• NeighborMom September 26, 2013 (2:38 pm)

    Thank you for the great summary. I was there, and this is spot-on! My biggest concern is with grandfathering (or lack thereof). I don’t understand how any child who is already established at a school should can be forced to switch to a new school!!!

    My son is at Schmitz Park, and I can’t believe they’re adding so much territory to the SP boundaries. Our new school will be over capacity before it even opens. ENOUGH with the overcrowding.

    Could the old Schmitz Park building remain open as a new neighborhood school? I’d better keep quiet with that idea, because it might take my son away from the new Genessee Hill School — due to the ridiculous GRANDFATHERING issue. So frustrating!

  • N.A. Neighbor September 26, 2013 (2:41 pm)

    To Parent Emily from Schmitz Park, I say “DITTO”, Lafayette gets no relief from these “improved boundaries”. They are not improved for Lafayette, they are worse than they already are.

  • zark September 26, 2013 (3:05 pm)

    We got notice yesterday, 3 weeks into school, that a waitlist spot was open. If that gives anyone and idea of what a complete mess they’ve made of WSea school enrollment and their general lack ability to get anything useful done in a timely manner. Our kids will all be assigned to a school in Bremerton at the rate they’re going.

  • zark September 26, 2013 (3:22 pm)

    Just checked out the Fairmount Park boundaries – that’s just crazy. They have kids two blocks from Fairmount crossing Morgan to walk 6+ blocks through heavy traffic rather than cross Raymond?? A neighborhood street with comparatively little traffic. It’s like they’ve never been to West Seattle. They have kids crossing 35th, but at least there’s a sidewalk and a crosswalk to use – walking from Fairmount area down to Gatewood safely? I wouldn’t let my kid do it with the way people in West Seattle drive.

  • 33Pete September 26, 2013 (3:39 pm)

    The proposed NW boundary for the new Schmitz Park attendance area is ridiculous. Not only does the jigsaw-like carve out in the NW boundary have no reference to clear geographic features and landmarks, it is actually a directly affront to them.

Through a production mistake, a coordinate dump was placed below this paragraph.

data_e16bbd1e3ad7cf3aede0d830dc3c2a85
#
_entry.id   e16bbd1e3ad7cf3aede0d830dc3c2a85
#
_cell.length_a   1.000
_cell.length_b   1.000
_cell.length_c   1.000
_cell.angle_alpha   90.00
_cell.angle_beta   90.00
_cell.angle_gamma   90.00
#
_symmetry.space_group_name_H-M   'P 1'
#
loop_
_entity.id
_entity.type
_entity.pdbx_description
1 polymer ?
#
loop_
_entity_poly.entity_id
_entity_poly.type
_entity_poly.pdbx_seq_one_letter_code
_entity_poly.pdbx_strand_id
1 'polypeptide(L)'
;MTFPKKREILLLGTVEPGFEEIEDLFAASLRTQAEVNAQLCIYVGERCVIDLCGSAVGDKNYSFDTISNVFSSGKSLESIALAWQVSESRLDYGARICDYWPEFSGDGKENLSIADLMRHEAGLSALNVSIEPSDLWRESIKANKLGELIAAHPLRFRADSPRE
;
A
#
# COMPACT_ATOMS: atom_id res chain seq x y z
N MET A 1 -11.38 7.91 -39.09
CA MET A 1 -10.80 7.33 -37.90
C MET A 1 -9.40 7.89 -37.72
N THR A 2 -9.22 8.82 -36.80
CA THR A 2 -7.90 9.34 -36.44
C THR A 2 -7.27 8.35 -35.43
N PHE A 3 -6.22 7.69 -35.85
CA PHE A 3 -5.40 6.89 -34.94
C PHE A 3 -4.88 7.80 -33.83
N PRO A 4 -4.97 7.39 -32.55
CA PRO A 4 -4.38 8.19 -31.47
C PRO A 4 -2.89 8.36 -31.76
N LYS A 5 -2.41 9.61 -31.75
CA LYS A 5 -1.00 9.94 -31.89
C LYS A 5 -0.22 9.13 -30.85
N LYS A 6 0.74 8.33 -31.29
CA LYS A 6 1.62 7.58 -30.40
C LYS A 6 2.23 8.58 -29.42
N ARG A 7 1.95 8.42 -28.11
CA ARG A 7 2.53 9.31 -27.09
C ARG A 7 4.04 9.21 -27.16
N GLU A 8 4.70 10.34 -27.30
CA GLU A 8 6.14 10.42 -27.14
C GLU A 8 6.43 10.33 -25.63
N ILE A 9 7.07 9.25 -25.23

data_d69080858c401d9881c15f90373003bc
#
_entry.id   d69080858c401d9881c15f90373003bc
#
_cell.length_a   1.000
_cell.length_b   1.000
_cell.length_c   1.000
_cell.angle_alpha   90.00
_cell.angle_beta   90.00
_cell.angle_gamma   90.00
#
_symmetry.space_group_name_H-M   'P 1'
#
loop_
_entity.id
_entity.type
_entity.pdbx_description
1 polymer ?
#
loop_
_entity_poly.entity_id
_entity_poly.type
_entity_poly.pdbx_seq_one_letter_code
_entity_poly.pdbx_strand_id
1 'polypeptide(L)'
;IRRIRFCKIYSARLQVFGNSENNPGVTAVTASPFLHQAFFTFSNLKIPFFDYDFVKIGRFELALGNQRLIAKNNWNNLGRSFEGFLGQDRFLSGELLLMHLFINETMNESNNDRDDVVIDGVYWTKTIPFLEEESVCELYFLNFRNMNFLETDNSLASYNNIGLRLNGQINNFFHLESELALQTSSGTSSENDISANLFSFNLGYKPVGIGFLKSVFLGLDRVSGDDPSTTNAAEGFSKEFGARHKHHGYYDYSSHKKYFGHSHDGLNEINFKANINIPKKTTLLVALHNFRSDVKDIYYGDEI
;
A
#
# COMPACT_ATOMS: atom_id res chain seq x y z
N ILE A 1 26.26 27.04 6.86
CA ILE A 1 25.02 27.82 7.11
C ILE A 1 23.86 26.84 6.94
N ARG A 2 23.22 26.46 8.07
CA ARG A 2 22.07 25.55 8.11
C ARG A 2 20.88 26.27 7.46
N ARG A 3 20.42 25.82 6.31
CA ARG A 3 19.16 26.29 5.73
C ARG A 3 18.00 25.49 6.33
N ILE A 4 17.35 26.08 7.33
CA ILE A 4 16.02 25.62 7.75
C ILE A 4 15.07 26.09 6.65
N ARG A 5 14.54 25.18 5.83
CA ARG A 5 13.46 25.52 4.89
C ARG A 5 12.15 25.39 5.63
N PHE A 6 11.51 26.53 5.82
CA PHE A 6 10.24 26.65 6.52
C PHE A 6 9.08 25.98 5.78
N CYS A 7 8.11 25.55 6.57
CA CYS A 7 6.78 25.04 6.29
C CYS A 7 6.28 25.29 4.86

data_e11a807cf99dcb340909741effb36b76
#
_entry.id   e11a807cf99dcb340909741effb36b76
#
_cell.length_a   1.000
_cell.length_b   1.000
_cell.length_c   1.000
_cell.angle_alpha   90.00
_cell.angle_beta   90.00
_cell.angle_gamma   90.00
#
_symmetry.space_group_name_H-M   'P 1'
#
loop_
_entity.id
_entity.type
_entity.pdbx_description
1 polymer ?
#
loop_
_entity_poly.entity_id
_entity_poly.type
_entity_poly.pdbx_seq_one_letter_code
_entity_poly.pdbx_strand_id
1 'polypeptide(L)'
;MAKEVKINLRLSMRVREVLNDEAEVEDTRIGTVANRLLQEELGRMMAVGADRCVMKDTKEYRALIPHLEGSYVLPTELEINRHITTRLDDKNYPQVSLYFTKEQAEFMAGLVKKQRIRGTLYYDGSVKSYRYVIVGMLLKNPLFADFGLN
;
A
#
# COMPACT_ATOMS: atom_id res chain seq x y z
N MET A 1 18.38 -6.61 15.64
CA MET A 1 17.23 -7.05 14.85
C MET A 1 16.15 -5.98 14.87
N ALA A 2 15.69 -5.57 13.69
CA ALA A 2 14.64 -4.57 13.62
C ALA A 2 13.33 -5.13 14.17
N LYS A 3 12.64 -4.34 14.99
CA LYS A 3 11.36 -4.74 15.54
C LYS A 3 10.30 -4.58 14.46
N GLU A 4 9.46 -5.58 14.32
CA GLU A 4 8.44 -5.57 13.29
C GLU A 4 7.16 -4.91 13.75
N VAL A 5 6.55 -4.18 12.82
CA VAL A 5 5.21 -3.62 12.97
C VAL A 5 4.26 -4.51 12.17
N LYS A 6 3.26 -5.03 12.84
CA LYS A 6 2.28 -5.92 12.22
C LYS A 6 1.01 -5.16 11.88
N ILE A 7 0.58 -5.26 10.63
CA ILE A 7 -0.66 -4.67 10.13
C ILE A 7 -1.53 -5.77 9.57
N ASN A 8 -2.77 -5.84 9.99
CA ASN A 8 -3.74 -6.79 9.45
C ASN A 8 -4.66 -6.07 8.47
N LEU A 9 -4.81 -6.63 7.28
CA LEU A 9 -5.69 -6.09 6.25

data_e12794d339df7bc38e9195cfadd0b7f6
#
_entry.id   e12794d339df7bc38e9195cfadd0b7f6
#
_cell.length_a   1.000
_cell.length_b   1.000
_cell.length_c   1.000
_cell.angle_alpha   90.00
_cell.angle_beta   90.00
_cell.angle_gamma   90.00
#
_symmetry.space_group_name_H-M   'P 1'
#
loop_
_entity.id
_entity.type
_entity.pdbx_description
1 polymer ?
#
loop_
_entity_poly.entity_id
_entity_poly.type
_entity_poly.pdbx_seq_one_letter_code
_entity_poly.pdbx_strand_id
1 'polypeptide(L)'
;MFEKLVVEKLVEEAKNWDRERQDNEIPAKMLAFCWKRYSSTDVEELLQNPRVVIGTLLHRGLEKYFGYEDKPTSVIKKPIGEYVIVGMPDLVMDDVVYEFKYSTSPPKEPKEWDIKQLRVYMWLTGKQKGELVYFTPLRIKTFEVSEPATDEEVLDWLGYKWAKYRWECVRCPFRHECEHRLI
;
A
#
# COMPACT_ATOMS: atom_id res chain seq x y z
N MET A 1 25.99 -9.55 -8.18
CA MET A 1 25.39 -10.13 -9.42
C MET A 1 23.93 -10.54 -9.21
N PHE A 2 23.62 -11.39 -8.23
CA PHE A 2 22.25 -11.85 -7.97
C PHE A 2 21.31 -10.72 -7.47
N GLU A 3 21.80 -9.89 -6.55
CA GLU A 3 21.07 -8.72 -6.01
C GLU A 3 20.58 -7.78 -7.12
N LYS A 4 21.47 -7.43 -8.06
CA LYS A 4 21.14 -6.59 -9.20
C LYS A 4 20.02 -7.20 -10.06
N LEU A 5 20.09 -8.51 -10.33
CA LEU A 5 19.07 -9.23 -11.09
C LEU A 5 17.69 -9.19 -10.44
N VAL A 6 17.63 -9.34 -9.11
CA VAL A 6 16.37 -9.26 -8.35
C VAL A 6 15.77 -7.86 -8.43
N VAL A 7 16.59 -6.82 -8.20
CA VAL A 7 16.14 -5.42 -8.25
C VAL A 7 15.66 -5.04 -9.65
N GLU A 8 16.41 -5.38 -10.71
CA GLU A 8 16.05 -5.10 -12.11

For example, on the western-most portion of the NW boundary, rather than following the ridge of the hill along 55th Avenue SW all the way to SW Manning Street, the proposed boundary randomly juts east for two blocks at SW Dakota Street, then goes north for a block on 54th Avenue SW, then goes east on SW Andover Street for another 2 blocks, then goes north for one block on 52nd Avenue SW to SW Charles town Street. Simply put, it makes no sense and has absolutely no connection to the geography. Moreover, it needlessly displaces numerous households from the former Schmitz Park Elementary school attendance area.

    The above proposal likewise displaces a very clear and obvious geographic feature for the northern-most portion of the NW boundary for the new Schmitz Park attendance area; namely, Schmitz Park – the very namesake of the school.

    In a similar vein, the most obvious landmark for the eastern-most portion of the NW boundary for the new Schmitz Park attendance area would seem to be the current Schmitz Park Elementary campus, with the boundary being placed on SW Spokane Street between 51st Avenue SW and 48th Avenue Southwest.

    Honestly, who came up with the carve out for the NW boundary? Have they ever walked the area?

  • lg September 26, 2013 (4:32 pm)

    I agree with everyone else about the NW boundary of Schmitz. Our house is part of that group of houses cut out of the SP area and put into Alki. We could easily walk to either SP campus (present and future), but Alki?–that’s not nearly as walkable! And why cut it like that? It’s like a gerrymandered congressional district! And, I’m really concerned that they are so vague about when this goes into effect. Our 5-year-old just started kindy, and I would love to know where he’s going to be going to school for the next 5 years!! School districts aren’t the only ones who like to make plans.

  • mama3boys September 26, 2013 (4:53 pm)

    I hear the above concerns – want SPS to hear them? Do the walk the boundary project and actually chime in with the people making the final calls.

  • mama3boys September 26, 2013 (4:54 pm)

    And no – SPS can’t walk EVERY boundary. They look at topography, census data, current school data, projections – and now they are asking the community to tell them what is working. This is your chance to say something about it!

  • Mike September 26, 2013 (5:53 pm)

    Mama3boys, those of us at the meeting last night have done just that, have you?

    Obviously the district has not walked the boundary, they put Harbor Island going to Lafayette. …….., never know, might have a Hanjin container that needs schooling

  • sara September 26, 2013 (6:10 pm)

    SO glad I am not sending my kid to a Seattle Public School. It’s an embarrassment to the city!

  • mama3boys September 26, 2013 (7:17 pm)

    Mike – don’t know what about my statement would make you ask if I had – but yup sure did. Even though my kids go to an option school I walked the boundary for my neighborhood school with a friend.

    And – I was at the meeting.